People say Israel must be visited at least once in their lifetime. It is a journey for everyone, especially travelers who love history, Bible stories, ancient people’s legends, and impressive architecture. It’s a land of great contrasts between ancient and modern, spiritual and profane, clearly recognizable in its two largest cities which represent a unique blend of spirit, culture, history, geography, climate, and gastronomy. So, what are we waiting for? Let’s take a look at the things that could make five perfectly justified reasons to go to a travel agency and buy a ticket to Israel as soon as you finish reading this article!
Jerusalem is a divine ancient city located in the Middle East in Israel and is its capital. It’s located in the mountains of Judea at 770 m above sea level between the Mediterranean and the Dead Sea. Jerusalem is an Israeli cultural and spiritual center that gives visitors endless opportunities to observe cultures and mentalities from many angles. That’s why tourists say it’s hard to find a city like that as you can step from modern life to the past and lose yourself in the ancient atmosphere. The city of prophets and kings, various biblical personalities, a place of pilgrimage sacred to Christians, Judaists and Muslims, should certainly be experienced and allowed to slowly enchant and conquer you. And when that happens – you are irreversibly in love with this place full of old and new wounds, colorful, hectic, cheerful, warm and energetic.
Jerusalem consists of a new part of the city and ancient Jerusalem surrounded by high stone walls, into which you can step through one of the seven gates leading to the old city. The old city itself is divided into four quarters, of which the Muslim Quarter is the largest and extends from the Lion’s Gate to the Damascus Gate. In the center of the Muslim Quarter, the path followed by Jesus Christ carrying a cross to Golgotha named the Path of Pain begins and here you can often meet pilgrims who follow the footsteps of Jesus Christ. Of course, some of the most attractive places to see in this beautiful town are those biblical sights like The Mount of Olives, Gethsemane garden and also a Garden Tomb, which is believed to be the place where Jesus Christ was buried. This neighborhood is very lively for most of the day, offering you to taste oriental specialties or test your bargain skills by buying spices, teas, souvenirs and handicrafts at an Arab market. Jerusalem also has a Bible Zoo where you can spend hours enjoying the sightseeing of beautiful nature and different animals. This zoo also possesses a replica of Noah’s ark in its garden. From this city, you can take a trip to Bethlehem since there are many agencies like Elijah Tours that offer relatively affordable excursions to this and many other places.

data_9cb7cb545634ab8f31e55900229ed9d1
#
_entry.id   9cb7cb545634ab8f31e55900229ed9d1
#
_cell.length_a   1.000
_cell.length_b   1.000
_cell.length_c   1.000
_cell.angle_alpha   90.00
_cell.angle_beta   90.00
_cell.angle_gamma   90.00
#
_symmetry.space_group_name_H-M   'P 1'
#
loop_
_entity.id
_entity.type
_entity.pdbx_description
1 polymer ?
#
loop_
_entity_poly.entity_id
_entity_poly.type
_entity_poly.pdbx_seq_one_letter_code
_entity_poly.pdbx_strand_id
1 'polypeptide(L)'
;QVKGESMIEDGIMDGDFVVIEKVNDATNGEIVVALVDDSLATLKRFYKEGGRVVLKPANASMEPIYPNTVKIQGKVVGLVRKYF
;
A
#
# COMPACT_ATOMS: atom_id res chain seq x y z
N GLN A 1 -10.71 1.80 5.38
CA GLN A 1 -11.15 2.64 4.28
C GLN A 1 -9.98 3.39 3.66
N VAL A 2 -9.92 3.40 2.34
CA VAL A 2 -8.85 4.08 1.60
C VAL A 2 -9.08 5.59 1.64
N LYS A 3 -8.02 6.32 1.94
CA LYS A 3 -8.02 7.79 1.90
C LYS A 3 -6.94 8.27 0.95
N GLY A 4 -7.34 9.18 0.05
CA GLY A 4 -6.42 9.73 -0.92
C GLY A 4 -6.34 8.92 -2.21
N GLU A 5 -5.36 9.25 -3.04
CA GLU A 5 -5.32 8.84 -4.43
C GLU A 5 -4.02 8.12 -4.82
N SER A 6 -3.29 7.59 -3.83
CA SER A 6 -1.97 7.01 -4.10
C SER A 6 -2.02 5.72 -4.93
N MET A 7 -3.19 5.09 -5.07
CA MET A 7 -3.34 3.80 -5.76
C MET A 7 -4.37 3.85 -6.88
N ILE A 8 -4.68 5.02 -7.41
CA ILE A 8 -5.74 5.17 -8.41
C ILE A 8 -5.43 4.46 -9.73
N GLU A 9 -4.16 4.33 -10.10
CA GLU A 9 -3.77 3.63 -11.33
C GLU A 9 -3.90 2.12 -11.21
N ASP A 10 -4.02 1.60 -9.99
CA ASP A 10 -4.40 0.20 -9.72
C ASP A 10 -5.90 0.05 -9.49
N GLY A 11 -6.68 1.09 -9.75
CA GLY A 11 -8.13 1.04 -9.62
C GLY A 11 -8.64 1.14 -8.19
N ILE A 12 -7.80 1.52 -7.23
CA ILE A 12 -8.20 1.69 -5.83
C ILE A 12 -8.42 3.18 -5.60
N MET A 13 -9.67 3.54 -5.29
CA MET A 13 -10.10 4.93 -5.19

2. Tel Aviv
Tel Aviv, the second-largest city, is in stark contrast to Jerusalem. The Israelis jokingly say that “in Jerusalem, they pray, but in Tel Aviv they have fun.” Modern, vibrant, cosmopolitan, luxurious and dazzling, this sunny city on the Mediterranean coast is a place where coffee and culinary innovations are a local obsession, where residents speak many world languages and live their life to the fullest. The city is more than a century old, lives 24 hours a day, offers numerous opportunities and opens vistas. When night falls over the city, life just goes on and it doesn’t matter what day of the week it is. One of the factors that make this city so popular and what has brought more tourists is the nightlife. Spectacular clubs, restaurants, bars that close when the last guest leaves the venue, no matter what time it is, really offer ultimate entertainment. Tel Aviv just doesn’t stop. A special charm and icing on the cake is Tel Aviv Beach, also rich in high-end content. A bunch of great scenes and luxury hotels, jogging, biking, sunbathing or simply walking around and enjoying the charms of Tel Aviv will reveal your romantic side.
What’s especially captivating is the historic port of Jaffa, which carries a strong Arab heritage with elements of all Mediterranean styles. There you can see the Wishing Zodiac Bridge, a wooden bridge underneath a stone mosaic displaying 12 zodiac signs. Legend has it that it was built on the site of an old fountain that was considered a wishing fountain. Crossing the bridge, you have to find and touch your sign, make a wish, look into the sea – and it’s believed that your wish will come true.